Gods after God provides an introduction to a wide range of contemporary radical theologies. Radical theology can be defined as talk about the divine that rejects the notion of God as a supernatural personal consciousness who created the world and who intervenes in it to accomplish his purposes. In addition, radical theologies tend to reject the absolute authority of traditional sources of guidance such as the Bible and the tradition of a church. Richard Grigg demonstrates that there is a discernible stream of radical theologies beginning in the seventeenth century and continuing to the present. He explores a host of rich and lively contemporary radical religious positions, including the radical feminist theology of Mary Daly, the deconstructive theology of Mark C. Taylor, the religious naturalism of Ursula Goodenough and Donald Crosby, the pragmatist approaches of Sallie McFague and Gordon Kaufman, the Taoist interpretation of Jesus of Stephen Mitchell,! and the feminist polytheism of Naomi Goldenberg. This examination describes the challenges radical theologies face and whether they have a realistic chance of surviving in American society.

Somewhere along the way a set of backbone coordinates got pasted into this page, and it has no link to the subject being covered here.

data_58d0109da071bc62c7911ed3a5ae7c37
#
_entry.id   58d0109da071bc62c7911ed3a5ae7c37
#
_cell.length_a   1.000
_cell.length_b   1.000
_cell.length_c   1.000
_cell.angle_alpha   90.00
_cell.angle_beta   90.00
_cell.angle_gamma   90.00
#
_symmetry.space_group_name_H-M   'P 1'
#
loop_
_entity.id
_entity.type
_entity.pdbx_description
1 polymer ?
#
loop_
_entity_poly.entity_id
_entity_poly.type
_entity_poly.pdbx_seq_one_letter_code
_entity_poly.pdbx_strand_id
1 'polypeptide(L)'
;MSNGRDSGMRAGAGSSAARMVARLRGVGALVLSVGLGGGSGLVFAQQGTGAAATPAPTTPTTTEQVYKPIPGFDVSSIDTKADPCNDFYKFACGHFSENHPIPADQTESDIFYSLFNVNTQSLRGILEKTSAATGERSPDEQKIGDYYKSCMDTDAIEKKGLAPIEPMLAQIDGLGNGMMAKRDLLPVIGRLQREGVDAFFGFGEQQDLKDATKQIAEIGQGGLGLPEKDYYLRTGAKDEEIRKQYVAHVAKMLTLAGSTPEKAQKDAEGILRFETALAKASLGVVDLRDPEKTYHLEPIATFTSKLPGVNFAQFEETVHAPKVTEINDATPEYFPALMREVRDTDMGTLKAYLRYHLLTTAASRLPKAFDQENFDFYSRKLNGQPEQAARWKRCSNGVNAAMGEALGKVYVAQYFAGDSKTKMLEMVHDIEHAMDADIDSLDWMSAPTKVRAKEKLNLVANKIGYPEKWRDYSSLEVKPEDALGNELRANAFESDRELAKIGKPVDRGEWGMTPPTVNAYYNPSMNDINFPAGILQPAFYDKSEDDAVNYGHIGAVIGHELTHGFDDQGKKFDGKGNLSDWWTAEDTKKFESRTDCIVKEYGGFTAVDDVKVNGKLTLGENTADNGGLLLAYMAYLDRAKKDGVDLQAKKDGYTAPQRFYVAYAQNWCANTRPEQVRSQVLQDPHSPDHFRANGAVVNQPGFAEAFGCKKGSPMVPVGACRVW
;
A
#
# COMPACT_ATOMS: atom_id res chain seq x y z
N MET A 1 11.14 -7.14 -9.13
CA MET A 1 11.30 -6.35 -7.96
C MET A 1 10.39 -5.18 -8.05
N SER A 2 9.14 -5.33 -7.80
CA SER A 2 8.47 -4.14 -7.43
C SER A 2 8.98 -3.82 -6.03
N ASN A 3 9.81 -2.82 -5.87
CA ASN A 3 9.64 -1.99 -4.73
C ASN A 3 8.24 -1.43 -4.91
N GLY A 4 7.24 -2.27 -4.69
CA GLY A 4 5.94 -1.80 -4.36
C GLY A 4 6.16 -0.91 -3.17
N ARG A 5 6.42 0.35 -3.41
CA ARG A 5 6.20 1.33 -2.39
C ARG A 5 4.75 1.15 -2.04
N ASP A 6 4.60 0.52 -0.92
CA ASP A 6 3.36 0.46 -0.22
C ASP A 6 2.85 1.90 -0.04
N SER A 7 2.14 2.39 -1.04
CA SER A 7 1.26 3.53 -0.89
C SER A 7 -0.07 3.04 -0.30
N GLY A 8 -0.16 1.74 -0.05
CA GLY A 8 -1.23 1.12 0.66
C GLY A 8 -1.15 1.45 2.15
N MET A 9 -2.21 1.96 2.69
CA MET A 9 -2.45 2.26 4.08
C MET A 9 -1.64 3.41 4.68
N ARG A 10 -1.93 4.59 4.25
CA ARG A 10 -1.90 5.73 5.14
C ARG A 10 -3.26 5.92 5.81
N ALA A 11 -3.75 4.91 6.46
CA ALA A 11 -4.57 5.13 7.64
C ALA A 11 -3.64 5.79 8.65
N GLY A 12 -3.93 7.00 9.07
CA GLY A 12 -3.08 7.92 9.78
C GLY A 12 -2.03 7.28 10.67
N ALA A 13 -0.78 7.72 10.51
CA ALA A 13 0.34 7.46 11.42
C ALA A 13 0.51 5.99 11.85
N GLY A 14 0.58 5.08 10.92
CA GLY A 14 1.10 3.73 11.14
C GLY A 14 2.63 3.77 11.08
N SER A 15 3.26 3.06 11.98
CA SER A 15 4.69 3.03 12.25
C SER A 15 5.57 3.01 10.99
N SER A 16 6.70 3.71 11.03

Table of Contents: Introduction -- Immanent be-ing: Mary Daly and radical feminist theology -- Language as divine milieu : Mark Taylor and deconstruction -- Sacred nature : Ursula Goodenough, Donald Crosby, and religious naturalism -- God and pragmatism I : Sallie McFague's metaphorical theology -- God and pragmatism II : Gordon Kaufman's project of theological construction -- Christ and the Tao : Stephen Mitchell on Jesus as zen master -- Gods and goddesses : Naomi Goldenberg and a new polytheism -- The future of radical theology.